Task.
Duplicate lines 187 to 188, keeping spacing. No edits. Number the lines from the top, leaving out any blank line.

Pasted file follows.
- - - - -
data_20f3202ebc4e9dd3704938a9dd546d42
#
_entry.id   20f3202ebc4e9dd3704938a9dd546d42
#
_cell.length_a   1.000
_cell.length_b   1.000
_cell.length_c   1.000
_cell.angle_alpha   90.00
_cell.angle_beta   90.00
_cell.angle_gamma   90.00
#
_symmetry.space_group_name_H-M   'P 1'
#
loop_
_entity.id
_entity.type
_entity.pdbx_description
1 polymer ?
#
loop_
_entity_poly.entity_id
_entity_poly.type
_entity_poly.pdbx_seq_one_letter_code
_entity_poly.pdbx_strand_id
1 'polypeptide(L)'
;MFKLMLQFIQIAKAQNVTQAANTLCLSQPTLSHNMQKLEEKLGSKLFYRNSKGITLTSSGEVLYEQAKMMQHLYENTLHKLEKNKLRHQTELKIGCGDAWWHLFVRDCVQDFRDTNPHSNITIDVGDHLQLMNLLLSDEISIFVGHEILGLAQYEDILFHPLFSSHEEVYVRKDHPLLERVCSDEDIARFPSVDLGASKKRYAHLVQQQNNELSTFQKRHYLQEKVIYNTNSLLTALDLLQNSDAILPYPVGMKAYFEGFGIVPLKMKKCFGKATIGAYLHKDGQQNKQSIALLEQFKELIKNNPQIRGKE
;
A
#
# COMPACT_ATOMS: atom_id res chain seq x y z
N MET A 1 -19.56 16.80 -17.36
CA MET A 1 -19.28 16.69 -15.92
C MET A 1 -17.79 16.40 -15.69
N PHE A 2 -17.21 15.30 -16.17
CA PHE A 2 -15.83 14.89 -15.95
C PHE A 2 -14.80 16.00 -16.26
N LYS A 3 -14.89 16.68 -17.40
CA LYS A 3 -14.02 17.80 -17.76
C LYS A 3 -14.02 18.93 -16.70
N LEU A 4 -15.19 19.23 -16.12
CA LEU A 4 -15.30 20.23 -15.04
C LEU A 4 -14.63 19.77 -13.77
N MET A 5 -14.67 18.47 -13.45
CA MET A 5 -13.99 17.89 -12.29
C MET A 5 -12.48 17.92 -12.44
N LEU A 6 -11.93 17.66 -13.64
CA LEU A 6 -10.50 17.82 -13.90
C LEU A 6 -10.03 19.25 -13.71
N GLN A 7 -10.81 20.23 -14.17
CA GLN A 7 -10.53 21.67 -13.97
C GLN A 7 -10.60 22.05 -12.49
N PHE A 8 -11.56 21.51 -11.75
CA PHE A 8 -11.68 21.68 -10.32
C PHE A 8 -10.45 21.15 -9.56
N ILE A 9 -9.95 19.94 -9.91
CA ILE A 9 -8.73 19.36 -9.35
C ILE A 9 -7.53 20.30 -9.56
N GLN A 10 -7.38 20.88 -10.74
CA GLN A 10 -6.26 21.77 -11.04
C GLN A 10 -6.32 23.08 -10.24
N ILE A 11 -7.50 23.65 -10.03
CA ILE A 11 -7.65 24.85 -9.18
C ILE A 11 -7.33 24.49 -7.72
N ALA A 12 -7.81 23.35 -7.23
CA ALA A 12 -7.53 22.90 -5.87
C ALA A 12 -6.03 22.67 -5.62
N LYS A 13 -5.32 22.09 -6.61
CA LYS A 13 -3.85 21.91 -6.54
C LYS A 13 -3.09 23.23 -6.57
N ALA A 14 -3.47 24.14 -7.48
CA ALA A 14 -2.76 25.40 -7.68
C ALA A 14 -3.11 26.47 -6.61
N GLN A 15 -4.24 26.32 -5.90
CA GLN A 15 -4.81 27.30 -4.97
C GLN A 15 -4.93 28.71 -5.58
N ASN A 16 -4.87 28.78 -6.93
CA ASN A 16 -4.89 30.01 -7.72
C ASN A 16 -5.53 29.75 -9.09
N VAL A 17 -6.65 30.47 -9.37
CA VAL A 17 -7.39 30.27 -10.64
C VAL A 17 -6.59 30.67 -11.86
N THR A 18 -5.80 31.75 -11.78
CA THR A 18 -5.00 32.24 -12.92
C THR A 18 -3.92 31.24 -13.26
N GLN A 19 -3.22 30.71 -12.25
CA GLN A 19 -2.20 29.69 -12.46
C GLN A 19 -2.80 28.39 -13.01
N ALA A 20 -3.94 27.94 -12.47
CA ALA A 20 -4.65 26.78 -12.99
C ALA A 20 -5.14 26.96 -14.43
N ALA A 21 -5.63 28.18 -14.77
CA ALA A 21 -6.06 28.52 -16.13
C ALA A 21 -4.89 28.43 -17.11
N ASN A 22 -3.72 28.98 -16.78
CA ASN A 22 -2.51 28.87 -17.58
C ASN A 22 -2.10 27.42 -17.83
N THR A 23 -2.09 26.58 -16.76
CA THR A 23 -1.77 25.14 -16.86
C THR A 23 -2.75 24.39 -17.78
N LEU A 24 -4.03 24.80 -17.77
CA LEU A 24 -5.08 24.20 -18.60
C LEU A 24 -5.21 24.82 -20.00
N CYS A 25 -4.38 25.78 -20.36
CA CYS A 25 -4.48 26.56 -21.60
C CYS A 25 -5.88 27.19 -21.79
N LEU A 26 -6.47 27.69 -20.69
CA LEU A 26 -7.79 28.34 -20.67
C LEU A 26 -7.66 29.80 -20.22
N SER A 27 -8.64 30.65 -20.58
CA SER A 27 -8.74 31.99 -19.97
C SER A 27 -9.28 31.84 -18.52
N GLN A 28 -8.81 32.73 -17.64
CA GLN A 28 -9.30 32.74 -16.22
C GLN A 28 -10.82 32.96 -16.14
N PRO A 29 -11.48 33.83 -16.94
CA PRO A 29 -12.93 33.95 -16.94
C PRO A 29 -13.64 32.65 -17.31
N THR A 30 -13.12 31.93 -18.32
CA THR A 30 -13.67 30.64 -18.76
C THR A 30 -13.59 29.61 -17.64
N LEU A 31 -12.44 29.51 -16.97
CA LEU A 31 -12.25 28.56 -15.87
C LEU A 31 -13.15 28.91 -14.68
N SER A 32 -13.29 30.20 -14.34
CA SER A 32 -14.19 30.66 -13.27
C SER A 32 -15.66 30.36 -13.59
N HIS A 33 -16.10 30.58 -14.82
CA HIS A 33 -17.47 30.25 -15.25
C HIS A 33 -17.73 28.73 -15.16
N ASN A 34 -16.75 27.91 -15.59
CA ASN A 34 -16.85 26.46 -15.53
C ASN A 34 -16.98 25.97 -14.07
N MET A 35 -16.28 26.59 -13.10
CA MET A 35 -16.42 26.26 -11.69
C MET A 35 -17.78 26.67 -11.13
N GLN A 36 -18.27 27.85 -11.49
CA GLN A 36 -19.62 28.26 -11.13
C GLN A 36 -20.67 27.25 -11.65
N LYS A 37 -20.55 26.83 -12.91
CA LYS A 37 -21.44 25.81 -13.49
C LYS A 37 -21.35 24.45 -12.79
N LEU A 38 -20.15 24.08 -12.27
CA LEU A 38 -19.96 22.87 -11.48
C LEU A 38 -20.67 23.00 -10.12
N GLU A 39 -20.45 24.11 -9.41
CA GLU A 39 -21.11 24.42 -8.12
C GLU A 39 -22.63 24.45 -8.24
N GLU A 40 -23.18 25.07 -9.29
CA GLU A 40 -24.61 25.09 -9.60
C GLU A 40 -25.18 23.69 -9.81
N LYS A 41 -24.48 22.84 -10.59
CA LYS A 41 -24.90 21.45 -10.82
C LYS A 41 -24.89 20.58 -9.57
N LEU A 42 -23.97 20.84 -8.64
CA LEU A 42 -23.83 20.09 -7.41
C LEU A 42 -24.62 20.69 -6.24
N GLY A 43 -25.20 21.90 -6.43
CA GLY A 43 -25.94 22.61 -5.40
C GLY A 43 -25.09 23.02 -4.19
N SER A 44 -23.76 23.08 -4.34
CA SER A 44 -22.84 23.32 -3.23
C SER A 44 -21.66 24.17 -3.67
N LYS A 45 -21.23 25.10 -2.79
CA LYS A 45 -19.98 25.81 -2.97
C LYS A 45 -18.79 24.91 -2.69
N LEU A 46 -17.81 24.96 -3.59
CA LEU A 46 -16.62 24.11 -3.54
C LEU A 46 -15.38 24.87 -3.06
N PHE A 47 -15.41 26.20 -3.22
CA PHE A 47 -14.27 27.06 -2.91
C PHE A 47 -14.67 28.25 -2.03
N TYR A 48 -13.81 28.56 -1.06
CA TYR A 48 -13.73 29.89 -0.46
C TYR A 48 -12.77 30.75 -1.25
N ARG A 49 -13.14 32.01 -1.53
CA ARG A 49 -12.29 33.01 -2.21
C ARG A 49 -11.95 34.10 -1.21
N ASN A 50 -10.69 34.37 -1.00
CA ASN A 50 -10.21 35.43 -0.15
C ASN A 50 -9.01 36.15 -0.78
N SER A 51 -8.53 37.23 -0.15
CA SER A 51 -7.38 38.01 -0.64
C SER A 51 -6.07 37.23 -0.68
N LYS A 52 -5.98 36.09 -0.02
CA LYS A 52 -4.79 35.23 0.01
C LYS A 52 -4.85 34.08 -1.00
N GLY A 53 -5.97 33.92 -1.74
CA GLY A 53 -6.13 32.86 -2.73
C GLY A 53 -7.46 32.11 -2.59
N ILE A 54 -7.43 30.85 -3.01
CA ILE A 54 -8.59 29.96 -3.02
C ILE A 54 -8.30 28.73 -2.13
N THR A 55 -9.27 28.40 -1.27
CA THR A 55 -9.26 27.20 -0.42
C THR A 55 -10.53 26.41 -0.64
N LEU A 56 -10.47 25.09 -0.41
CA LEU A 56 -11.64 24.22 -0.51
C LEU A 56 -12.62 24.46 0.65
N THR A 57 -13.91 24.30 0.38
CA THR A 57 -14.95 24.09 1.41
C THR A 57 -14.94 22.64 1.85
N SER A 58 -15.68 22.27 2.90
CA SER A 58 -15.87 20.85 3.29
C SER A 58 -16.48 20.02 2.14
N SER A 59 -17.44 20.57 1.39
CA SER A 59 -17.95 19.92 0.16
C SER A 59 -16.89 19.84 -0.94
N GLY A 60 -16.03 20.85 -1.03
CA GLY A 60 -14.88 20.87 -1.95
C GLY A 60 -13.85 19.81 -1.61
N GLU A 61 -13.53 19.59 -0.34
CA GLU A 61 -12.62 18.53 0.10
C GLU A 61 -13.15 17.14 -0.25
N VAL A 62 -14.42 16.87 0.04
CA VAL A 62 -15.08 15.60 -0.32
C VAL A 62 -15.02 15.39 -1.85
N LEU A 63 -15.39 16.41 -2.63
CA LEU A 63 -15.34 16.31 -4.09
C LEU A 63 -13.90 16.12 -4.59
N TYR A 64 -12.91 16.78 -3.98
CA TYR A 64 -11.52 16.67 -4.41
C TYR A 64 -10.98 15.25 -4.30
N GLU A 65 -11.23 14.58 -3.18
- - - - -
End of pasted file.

N GLY A 53 -5.97 33.92 -1.74
CA GLY A 53 -6.13 32.86 -2.73